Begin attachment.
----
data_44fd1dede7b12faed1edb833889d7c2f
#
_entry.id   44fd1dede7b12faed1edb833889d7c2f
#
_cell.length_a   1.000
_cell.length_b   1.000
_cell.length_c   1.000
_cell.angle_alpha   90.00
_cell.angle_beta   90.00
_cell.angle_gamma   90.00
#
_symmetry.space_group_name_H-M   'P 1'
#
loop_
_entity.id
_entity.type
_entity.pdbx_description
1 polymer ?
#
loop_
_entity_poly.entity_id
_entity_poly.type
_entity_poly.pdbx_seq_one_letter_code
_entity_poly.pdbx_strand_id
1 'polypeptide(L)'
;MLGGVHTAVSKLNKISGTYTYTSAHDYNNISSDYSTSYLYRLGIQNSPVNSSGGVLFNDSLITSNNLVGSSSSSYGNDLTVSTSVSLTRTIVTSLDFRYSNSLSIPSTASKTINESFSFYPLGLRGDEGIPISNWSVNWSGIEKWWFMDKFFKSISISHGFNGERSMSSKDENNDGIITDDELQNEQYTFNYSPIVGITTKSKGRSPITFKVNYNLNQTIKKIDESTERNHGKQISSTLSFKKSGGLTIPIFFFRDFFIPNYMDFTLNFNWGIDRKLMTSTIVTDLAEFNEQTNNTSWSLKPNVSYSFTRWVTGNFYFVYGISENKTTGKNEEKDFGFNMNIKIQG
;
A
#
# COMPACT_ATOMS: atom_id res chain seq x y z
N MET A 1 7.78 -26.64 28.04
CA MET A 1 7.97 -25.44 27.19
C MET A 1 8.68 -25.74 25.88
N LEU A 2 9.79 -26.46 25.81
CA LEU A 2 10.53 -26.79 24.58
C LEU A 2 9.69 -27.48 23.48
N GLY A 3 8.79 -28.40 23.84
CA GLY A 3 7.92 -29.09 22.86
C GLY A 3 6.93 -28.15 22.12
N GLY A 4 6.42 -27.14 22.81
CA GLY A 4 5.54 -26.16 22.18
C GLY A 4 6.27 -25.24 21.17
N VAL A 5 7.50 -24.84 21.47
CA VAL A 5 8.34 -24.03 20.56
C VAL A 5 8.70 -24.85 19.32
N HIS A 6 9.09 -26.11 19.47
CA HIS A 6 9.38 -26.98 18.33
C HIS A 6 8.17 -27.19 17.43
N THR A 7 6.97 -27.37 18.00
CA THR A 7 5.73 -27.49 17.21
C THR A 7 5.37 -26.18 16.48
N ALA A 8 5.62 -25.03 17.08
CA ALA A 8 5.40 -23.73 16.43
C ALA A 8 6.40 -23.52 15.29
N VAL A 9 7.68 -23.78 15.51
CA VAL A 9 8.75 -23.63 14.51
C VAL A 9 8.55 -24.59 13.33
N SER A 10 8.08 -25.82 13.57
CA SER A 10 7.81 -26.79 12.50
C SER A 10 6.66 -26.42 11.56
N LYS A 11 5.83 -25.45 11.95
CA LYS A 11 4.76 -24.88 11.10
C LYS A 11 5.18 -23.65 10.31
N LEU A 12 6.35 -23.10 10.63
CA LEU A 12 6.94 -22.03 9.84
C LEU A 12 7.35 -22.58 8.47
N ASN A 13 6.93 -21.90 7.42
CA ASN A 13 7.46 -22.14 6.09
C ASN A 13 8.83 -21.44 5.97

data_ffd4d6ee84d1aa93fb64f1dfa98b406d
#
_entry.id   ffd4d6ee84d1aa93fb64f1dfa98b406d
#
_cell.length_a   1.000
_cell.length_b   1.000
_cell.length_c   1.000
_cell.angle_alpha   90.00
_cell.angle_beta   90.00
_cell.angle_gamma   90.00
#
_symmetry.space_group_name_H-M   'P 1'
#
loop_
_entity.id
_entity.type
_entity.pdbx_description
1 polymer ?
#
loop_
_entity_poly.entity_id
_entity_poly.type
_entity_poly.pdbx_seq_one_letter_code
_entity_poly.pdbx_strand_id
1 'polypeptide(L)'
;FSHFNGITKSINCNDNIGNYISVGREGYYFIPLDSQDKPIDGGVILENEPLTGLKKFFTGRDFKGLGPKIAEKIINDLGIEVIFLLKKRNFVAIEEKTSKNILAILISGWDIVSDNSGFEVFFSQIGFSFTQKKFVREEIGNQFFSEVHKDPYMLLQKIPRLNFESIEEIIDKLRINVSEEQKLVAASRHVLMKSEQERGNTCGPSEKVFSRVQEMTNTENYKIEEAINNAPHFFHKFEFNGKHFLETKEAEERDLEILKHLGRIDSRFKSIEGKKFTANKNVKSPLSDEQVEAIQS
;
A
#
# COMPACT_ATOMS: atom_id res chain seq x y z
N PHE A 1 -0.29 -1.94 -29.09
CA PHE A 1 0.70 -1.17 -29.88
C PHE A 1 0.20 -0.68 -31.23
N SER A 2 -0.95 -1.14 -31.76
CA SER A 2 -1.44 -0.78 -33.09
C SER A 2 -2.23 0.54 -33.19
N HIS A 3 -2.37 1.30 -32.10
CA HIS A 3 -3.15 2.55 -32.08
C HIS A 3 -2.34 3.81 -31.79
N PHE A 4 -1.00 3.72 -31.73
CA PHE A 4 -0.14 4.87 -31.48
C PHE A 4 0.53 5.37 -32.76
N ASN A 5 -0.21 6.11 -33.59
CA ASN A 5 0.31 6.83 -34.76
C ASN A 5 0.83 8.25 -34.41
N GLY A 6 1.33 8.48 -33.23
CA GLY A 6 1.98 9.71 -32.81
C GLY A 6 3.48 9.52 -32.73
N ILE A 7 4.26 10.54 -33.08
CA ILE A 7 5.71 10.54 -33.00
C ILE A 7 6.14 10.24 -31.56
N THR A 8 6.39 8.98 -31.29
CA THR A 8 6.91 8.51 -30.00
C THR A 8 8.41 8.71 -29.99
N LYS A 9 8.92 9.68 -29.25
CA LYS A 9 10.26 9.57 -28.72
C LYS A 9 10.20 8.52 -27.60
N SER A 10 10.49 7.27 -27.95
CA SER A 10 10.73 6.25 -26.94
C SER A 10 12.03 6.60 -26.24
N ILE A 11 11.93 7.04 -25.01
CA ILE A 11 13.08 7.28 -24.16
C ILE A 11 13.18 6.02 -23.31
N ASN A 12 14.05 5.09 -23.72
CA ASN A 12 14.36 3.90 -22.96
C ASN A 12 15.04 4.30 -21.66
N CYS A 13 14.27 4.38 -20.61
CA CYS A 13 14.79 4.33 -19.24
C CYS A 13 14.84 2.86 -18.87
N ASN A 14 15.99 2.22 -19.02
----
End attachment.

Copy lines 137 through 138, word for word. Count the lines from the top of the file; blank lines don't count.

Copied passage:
CA CYS A 13 14.79 4.33 -19.24
C CYS A 13 14.84 2.86 -18.87